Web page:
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Difference between revisions of "FAQ Language integration phase 3: How do I edit programs?"

 
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After creating a compiler, a builder, and a DOM,  
 
After creating a compiler, a builder, and a DOM,  
 
writing an editor is  a snap. To write an editor for a particular
 
writing an editor is  a snap. To write an editor for a particular
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* ''Implement an language-specific editor''.
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* ''Implement a language-specific editor''.
 
The JDT places the bar high for any subsequent language implementers. No
 
The JDT places the bar high for any subsequent language implementers. No
 
matter how fast the compiler is and how well the build process is  
 
matter how fast the compiler is and how well the build process is  

Revision as of 15:36, 14 March 2006

After creating a compiler, a builder, and a DOM, writing an editor is a snap. To write an editor for a particular programming language, a few steps can be distinguished, all relying heavily on the existence of a DOM.


  • Implement a language-specific editor.

The JDT places the bar high for any subsequent language implementers. No matter how fast the compiler is and how well the build process is integrated, if your language has to be edited in the default text editor, you fail to even get close to being worthy of comparison to JDT. Writing an editor is not difficult. Many examples exist. The platform wizard has one for an XML editor. The examples shipped with Eclipse show a simplified Java editor. This book has a sample that shows how to write an HTML editor. For more details, seeFAQ_How_do_I_write_an_editor_for_my_own_language?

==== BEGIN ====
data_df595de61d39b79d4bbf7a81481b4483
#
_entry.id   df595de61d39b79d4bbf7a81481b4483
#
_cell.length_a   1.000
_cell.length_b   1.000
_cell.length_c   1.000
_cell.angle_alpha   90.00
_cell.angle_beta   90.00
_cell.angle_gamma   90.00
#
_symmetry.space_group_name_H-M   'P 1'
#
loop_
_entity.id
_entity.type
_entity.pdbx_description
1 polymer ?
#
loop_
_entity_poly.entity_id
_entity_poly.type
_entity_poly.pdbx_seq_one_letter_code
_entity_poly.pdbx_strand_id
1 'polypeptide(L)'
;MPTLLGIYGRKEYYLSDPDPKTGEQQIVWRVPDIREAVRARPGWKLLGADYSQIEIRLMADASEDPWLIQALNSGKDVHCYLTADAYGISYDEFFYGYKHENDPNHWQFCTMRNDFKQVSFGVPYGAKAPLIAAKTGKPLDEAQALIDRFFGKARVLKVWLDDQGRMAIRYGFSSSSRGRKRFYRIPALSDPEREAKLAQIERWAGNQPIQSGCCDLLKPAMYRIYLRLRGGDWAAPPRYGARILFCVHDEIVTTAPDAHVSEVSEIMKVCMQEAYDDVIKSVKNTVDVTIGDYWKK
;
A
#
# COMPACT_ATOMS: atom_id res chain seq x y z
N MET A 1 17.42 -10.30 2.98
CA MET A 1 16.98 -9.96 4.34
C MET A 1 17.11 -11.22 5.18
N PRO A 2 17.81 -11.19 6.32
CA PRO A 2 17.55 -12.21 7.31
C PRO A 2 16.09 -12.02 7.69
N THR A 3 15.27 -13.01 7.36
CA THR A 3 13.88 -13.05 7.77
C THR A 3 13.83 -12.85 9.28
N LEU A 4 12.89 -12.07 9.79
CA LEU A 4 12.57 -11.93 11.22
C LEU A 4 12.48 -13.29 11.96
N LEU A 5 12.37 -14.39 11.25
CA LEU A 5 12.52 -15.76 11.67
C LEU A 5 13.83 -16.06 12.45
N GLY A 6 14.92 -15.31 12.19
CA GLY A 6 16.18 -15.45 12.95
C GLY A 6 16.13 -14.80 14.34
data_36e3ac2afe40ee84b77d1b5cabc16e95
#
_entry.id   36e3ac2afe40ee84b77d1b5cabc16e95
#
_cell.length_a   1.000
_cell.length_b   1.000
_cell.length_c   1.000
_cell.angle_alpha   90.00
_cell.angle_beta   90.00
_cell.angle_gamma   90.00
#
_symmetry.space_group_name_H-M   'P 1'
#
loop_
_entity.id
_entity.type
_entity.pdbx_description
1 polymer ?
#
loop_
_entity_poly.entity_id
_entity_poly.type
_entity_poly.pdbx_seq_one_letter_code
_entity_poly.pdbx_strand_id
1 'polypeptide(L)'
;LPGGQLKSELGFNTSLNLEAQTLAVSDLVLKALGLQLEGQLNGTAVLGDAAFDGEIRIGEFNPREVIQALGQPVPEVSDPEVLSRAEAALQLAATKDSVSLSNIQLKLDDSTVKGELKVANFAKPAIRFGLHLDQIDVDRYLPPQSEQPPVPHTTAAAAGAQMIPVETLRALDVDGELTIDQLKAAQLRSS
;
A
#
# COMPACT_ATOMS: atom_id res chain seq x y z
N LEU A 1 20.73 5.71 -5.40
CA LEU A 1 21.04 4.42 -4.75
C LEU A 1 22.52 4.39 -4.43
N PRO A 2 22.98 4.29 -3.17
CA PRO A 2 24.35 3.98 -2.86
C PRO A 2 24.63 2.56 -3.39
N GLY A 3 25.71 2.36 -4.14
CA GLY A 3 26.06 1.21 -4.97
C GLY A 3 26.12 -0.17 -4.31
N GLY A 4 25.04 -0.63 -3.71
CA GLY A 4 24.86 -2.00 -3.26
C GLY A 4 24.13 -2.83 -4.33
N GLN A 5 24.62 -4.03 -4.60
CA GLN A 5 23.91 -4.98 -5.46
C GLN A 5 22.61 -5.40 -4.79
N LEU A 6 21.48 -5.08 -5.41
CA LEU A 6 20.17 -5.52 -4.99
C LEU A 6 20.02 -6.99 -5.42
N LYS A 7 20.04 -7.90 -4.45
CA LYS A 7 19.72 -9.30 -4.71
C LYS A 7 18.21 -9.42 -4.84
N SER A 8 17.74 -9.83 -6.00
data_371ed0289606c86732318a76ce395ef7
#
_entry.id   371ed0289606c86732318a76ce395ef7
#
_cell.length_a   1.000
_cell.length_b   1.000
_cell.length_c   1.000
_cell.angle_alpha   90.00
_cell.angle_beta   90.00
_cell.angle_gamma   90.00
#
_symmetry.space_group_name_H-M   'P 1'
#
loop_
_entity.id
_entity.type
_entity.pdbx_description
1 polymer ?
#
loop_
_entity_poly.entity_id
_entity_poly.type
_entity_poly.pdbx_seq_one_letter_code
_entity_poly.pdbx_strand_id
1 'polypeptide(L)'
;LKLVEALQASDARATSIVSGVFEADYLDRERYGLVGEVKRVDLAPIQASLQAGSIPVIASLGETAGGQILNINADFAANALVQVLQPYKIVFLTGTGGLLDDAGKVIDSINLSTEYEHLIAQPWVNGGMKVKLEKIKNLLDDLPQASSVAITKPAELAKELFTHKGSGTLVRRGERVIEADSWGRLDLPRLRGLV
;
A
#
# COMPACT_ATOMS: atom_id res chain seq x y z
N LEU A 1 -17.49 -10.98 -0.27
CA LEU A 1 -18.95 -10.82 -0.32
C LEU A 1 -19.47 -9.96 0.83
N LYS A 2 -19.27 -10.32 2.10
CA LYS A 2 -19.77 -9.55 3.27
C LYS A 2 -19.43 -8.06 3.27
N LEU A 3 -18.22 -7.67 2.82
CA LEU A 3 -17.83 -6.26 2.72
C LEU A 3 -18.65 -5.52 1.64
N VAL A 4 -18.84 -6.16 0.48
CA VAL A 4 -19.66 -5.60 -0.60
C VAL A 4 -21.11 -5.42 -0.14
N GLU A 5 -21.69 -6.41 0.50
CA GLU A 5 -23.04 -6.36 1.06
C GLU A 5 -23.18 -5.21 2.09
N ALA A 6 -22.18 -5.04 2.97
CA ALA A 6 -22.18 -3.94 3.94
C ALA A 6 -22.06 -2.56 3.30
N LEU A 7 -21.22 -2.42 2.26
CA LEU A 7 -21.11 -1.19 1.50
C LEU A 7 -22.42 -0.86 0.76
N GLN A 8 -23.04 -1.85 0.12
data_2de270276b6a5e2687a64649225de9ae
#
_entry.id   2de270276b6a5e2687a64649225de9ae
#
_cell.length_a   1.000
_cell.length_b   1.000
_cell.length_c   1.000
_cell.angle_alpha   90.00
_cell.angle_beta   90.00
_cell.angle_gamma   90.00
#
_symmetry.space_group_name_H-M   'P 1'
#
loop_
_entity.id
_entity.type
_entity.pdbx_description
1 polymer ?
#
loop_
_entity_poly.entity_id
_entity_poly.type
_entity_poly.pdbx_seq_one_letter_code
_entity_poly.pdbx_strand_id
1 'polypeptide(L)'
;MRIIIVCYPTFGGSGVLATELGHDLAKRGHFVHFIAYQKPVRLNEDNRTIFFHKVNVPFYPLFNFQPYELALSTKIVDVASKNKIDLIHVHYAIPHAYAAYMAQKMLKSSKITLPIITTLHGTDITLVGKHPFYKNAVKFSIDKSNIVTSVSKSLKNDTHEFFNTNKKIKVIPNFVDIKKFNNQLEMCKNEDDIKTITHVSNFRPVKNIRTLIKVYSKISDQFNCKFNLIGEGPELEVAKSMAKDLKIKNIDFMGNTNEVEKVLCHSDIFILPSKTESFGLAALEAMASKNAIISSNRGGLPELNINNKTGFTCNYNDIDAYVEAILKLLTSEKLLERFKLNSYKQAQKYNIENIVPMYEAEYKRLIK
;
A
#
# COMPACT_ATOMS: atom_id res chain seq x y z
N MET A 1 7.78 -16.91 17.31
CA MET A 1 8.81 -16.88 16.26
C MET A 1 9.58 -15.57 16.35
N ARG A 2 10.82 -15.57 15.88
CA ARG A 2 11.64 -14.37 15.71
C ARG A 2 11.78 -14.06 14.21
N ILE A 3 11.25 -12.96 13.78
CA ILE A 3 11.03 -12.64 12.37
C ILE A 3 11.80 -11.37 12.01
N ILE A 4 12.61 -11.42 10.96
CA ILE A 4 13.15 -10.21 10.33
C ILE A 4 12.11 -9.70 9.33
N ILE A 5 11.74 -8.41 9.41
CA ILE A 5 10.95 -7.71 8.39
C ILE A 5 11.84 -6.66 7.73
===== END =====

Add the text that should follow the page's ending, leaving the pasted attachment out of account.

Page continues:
• Add Content Assist.

(seeFAQ_How_do_I_add_Content_Assist_to_my_language_editor?. The DOM, developed in phase 2, allows us to navigate the source code, analyze it, present it in multiple modes, and manipulate its structure, a process also known as refactoring. Content Assist uses the DOM to figure out all the possible context-sensitive continuations for a given input. Quick Fixes know how to solve a given compilation error. Refactoring relies on the DOM to find all call sites for a given method before we can change its name. An Outline view uses the DOM to show the structure of the code in a hierarchical summary format.

 

  • Add Quick Fixes

(seeFAQ_How_do_I_implement_Quick_Fixes_for_my_own_language?. After compilation errors have been detected, suggest how to fix the problem. How would you reason about code without an underlying model?

 

  • Add refactoring

(seeFAQ_How_do_I_support_refactoring_for_my_own_language? ). Implement operations on source code to restructure program constructs, following the semantics of your language. Again, without a model of the underlying language, this is a daunting, error-prone task.

 

  • Add an Outline view

(seeFAQ_How_do_I_create_an_Outline_view_for_my_own_language_editor? ). The Outline view presents a summary of the structure of a particular program. Using the same compiler and/or DOM saves a lot of time developing your language IDE.


After completing your editor, you are ready to enter the Holy Grail of language IDEs; seeFAQ_Language_integration_phase_4:_What_are_the_finishing_touches?


This FAQ was originally published in Official Eclipse 3.0 FAQs. Copyright 2004, Pearson Education, Inc. All rights reserved. This text is made available here under the terms of the Eclipse Public License v1.0.